When Mimi started to cry, I figured it wasn’t because she was being forced to buy jewelry. It must have been so hard to live in her house over the past week, and my gift had made it harder. I felt terrible. “I only wanted to help,” I said.
“I know. It’s not your fault. I shouldn’t have been angry. But you could have asked me first.”
“I was afraid you’d say no.”
A few minutes later, Mimi, Ari and I walked out of the store with a gold necklace with a gold dolphin hanging from it that Mimi liked even though she went into the store determined not to like anything. I had to pay an extra $29 for it because $50 turned out not to be enough.
“I’ll pay you back,” said Mimi.
“Oh, Mimi, please don’t.” I knew she was saying that because she was still angry at me. I started to figure out how long it takes me to earn $29 in interest, but stopped since that wasn’t the point at all.
* * *
“My father’s paper is in trouble,” I said as we walked home. “Advertising is down. Mr. Dunn has been lowering the price of advertising in The Register.”
“Well, we could make up more ads,” Mimi suggested. “That’d help replace the advertisers who go with The Register instead.”
When we got to my house, Ari asked, “Can I do the first one? I have a really good idea. It’ll just take me three minutes.”
Half an hour later, Mimi and I paused our video game and checked back in. (I was happy to have an excuse to stop because Mimi was kicking my butt. I have the reflexes of a tired amoeba.) “Almost done,” Ari said. “Another three minutes.”
When we came up next time, he was printing out what he’d written. In bold black print it said: “Go Grangers! We Love Ya!” The Grangers are our high school’s baseball team. Underneath there was a drawing of a bowling ball knocking down some pins. “That’s the only picture I could find,” Ari said.
“Well, that’s a start,” Mimi said.
“Aren’t people going to wonder who placed the ad?” I asked.
“They’ll just figure it was some school group.”
We quickly printed out another three ads supporting local teams, local charities, and the Selma Todd Day celebrations when everyone in town is supposed to plant a flower. None said anything about who was donating the money for the ads.
“You know, there are only so many public service announcements we can run,” I said. “We need to come up with something that sounds like a business but that no one can check on.”
We sat for about thirty seconds before Ari said, “We could pretend to be opening a bank.”
“But what happens when someone goes to the pretend bank and finds there’s nothing there?”
Another 30 seconds.
“We could run an ad for a real bank.”
“I think they’d be touchy about that. They’d come to my father, wanting to know who placed the ad.”
We waited 45 seconds.
Ari snapped his fingers. “We could make up companies. Like the Ace Flower Shop and Nose Repair.”
“And what happens when someone reads the ad and wants to buy something from there?” I said.
At just about the same time, Mimi said, “What the heck is nose repair?”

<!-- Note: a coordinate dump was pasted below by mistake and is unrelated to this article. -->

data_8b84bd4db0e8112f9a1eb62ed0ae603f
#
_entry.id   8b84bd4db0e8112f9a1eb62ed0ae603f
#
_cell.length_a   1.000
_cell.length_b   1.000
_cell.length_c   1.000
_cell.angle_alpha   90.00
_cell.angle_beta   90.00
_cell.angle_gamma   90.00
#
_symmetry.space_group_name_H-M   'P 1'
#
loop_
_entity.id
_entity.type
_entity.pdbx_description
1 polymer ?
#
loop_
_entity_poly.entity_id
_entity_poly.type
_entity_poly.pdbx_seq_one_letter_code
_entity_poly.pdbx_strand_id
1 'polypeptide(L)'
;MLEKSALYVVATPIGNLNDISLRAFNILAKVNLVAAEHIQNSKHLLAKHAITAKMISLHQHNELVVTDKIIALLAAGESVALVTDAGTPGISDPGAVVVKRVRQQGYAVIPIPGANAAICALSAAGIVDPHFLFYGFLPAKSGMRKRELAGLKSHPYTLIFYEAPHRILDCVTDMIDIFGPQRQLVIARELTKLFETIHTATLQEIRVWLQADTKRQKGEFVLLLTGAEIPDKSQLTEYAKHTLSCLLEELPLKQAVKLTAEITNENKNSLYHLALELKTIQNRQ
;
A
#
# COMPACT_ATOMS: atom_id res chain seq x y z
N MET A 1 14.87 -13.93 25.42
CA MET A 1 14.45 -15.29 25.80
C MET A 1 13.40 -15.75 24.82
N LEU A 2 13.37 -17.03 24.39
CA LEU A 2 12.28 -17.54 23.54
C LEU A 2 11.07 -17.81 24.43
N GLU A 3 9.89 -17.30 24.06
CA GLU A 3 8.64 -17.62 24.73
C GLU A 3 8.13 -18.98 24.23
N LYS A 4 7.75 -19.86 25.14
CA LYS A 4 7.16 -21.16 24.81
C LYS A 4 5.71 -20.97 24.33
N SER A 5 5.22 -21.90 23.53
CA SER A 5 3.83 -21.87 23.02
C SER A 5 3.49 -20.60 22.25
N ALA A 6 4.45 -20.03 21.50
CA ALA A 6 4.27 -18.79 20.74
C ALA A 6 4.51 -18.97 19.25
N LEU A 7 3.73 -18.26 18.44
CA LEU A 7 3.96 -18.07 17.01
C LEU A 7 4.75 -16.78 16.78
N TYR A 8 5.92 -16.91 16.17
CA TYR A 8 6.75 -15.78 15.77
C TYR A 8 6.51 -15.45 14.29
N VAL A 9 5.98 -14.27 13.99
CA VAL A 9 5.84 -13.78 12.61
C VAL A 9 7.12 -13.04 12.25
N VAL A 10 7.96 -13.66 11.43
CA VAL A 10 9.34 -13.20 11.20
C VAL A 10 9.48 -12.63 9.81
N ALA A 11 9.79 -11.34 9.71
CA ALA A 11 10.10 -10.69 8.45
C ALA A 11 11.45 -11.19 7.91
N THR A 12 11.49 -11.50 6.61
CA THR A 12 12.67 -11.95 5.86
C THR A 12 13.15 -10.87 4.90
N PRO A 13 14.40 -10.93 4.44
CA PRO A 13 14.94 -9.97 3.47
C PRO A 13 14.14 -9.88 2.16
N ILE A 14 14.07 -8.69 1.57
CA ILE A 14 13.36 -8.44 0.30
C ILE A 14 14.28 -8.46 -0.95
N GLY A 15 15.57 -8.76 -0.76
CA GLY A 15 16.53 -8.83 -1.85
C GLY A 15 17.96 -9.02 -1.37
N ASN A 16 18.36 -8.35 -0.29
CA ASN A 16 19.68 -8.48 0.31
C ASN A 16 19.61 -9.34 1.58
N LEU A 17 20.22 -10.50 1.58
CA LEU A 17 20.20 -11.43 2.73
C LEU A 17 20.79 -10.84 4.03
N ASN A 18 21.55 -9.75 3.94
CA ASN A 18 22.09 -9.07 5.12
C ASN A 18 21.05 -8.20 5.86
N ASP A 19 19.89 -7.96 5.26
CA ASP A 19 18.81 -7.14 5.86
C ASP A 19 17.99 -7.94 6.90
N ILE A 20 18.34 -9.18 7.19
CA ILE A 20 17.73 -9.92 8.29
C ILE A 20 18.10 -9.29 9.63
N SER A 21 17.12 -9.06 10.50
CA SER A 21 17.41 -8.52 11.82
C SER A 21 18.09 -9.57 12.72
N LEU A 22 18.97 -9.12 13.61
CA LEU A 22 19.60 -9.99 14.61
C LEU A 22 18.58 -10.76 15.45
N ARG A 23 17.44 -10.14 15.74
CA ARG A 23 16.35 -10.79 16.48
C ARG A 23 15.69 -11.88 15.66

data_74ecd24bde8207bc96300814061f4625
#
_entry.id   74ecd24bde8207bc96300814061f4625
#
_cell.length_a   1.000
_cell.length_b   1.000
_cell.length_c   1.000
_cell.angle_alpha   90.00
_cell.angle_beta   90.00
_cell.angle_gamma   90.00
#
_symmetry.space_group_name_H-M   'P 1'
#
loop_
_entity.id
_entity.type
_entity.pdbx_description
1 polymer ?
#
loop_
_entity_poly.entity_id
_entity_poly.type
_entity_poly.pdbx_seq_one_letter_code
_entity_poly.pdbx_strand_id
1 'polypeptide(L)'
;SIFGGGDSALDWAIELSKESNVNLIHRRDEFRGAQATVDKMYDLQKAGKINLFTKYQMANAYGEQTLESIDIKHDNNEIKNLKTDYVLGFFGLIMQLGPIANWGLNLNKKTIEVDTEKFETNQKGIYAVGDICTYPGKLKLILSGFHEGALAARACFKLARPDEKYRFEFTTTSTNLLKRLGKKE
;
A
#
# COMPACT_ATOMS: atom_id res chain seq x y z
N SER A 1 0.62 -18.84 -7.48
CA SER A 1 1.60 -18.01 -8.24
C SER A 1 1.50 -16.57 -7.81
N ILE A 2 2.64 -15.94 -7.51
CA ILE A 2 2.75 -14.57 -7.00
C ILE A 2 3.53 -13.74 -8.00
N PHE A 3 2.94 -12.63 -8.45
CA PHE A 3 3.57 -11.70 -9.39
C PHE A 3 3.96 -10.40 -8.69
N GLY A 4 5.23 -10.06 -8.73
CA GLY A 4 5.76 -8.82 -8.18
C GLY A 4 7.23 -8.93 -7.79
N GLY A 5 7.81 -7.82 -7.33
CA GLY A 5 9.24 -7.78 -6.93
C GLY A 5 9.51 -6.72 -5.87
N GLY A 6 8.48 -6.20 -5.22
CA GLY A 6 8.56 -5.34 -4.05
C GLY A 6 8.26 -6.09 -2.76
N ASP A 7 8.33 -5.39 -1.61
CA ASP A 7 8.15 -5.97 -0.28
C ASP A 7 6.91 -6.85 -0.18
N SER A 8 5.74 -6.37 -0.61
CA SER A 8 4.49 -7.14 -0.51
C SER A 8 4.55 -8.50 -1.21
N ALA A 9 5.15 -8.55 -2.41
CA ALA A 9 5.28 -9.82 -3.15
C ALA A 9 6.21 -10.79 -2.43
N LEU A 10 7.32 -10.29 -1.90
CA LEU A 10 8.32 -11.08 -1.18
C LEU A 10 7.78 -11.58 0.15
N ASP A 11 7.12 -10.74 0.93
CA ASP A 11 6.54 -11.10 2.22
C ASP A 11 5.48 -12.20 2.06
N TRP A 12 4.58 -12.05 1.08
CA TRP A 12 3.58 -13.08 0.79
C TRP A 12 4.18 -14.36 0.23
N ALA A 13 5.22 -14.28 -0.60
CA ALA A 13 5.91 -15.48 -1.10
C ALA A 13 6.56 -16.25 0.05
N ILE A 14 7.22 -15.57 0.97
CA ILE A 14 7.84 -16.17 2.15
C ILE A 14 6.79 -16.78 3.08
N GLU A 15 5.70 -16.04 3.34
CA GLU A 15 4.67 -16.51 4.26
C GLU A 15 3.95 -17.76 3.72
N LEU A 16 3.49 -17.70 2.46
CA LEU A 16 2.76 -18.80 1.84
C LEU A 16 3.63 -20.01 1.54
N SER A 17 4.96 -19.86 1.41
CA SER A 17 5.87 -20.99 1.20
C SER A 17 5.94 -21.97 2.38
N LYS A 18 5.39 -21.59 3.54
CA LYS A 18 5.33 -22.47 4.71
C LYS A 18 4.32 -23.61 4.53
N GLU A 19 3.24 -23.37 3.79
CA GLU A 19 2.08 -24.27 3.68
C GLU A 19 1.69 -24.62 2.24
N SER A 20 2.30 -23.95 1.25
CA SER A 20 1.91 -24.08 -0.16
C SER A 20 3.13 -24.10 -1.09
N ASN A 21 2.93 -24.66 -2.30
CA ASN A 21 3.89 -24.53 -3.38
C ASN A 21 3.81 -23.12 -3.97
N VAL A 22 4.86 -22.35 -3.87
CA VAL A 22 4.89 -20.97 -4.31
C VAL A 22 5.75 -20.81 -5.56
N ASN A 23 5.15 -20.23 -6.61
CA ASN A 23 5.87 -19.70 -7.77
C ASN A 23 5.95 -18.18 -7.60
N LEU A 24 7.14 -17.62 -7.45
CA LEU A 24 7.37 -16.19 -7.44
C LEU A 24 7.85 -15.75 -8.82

“If you break your nose,” Ari said defensively.
“Their motto could be, ‘The place to come if you don’t smell so good,’” Mimi said.
“The one good thing about that idea,” I said, “is that no one would go to the store.”
“Why would that be good?” Ari asked.
“Because there’s no such store,” Mimi reminded him.
“Ex-Post, the store for used fence posts,” I said. “Nobody wants used fence posts.”
Two cars outside seemed to be engaged in a honking contest. We sat. I rooted for the one that made a Braaaaaat sound like a whoopee cushion.
“Horning In,” I said, “We’ll replace your car’s honk with whatever you record.”
“So your car horn will be you yelling some rude remark? That sounds like a good idea,” said Mimi.
“Then we can’t use it.”
“How about Third Grade Masterpieces: copies of famous paintings by third graders. And we could write in small print that it was the stuff that their own parents didn’t want,” Mimi suggested.
“Refrigerator Organizers: We’ll come to your house and organize the stuff stuck on your refrigerator with magnets,” Ari said.
“How about Acme Photo Fresh Cement?” suggested Mimi. “The place to take your pictures of fresh cement. We specialize so you’re guaranteed the best fresh cement photos anywhere.”
Ari interrupted the a few seconds of silence excitedly: “Cow Chip Cookies!”
“Aren’t cow chips what cows leave in the field” Mimi asked.
“Yeah! That’s why no one will want them!”
“I bet we’d get some orders from practical jokers. People are just crazy,” Mimi said. “It’s got to be something that absolutely no one would want.”
“Freddy’s Cow Chip String,” said Ari.
“That doesn’t even mean anything,” Mimi said. She was drawing circles on her blue jeans. They’d probably come out in the wash.
“They’re string for stringing together cow chips, and they come from Freddy,” Ari said defensively.
“This isn’t working,” I finally said.
“Nope,” said Mimi, agreeing. (That’s one of the few times when “Nope” means you agree.)
“We just need to think harder,” said Ari.
“No we don’t. We need to give up,” I said.
“Acme Bird Wrappers?” Ari asked.
Mimi and I looked at each other, sighed, and gave up.